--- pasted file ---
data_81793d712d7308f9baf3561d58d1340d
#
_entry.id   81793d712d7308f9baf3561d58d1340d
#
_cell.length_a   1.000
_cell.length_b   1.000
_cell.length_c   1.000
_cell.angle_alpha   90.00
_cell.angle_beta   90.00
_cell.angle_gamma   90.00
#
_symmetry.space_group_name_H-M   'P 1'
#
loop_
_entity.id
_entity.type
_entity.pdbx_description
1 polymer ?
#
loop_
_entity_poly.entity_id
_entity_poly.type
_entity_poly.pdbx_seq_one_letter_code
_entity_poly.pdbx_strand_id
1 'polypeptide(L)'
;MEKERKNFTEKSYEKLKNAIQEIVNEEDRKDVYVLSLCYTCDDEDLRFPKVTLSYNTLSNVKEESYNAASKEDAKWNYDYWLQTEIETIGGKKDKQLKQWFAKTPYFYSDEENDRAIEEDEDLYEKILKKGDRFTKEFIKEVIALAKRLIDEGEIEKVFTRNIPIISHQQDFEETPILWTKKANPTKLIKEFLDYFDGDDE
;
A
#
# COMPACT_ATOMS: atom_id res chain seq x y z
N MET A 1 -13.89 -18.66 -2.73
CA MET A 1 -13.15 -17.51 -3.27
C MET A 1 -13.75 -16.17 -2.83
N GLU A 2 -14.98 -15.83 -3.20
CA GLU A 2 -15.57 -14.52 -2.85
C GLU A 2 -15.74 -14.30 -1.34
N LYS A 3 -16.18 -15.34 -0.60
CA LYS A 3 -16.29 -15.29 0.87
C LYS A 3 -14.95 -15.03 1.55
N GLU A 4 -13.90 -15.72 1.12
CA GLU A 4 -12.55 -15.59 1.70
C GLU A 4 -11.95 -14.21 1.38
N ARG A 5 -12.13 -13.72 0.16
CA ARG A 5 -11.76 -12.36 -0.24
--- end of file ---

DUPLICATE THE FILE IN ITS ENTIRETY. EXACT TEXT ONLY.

data_81793d712d7308f9baf3561d58d1340d
#
_entry.id   81793d712d7308f9baf3561d58d1340d
#
_cell.length_a   1.000
_cell.length_b   1.000
_cell.length_c   1.000
_cell.angle_alpha   90.00
_cell.angle_beta   90.00
_cell.angle_gamma   90.00
#
_symmetry.space_group_name_H-M   'P 1'
#
loop_
_entity.id
_entity.type
_entity.pdbx_description
1 polymer ?
#
loop_
_entity_poly.entity_id
_entity_poly.type
_entity_poly.pdbx_seq_one_letter_code
_entity_poly.pdbx_strand_id
1 'polypeptide(L)'
;MEKERKNFTEKSYEKLKNAIQEIVNEEDRKDVYVLSLCYTCDDEDLRFPKVTLSYNTLSNVKEESYNAASKEDAKWNYDYWLQTEIETIGGKKDKQLKQWFAKTPYFYSDEENDRAIEEDEDLYEKILKKGDRFTKEFIKEVIALAKRLIDEGEIEKVFTRNIPIISHQQDFEETPILWTKKANPTKLIKEFLDYFDGDDE
;
A
#
# COMPACT_ATOMS: atom_id res chain seq x y z
N MET A 1 -13.89 -18.66 -2.73
CA MET A 1 -13.15 -17.51 -3.27
C MET A 1 -13.75 -16.17 -2.83
N GLU A 2 -14.98 -15.83 -3.20
CA GLU A 2 -15.57 -14.52 -2.85
C GLU A 2 -15.74 -14.30 -1.34
N LYS A 3 -16.18 -15.34 -0.60
CA LYS A 3 -16.29 -15.29 0.87
C LYS A 3 -14.95 -15.03 1.55
N GLU A 4 -13.90 -15.72 1.12
CA GLU A 4 -12.55 -15.59 1.70
C GLU A 4 -11.95 -14.21 1.38
N ARG A 5 -12.13 -13.72 0.16
CA ARG A 5 -11.76 -12.36 -0.24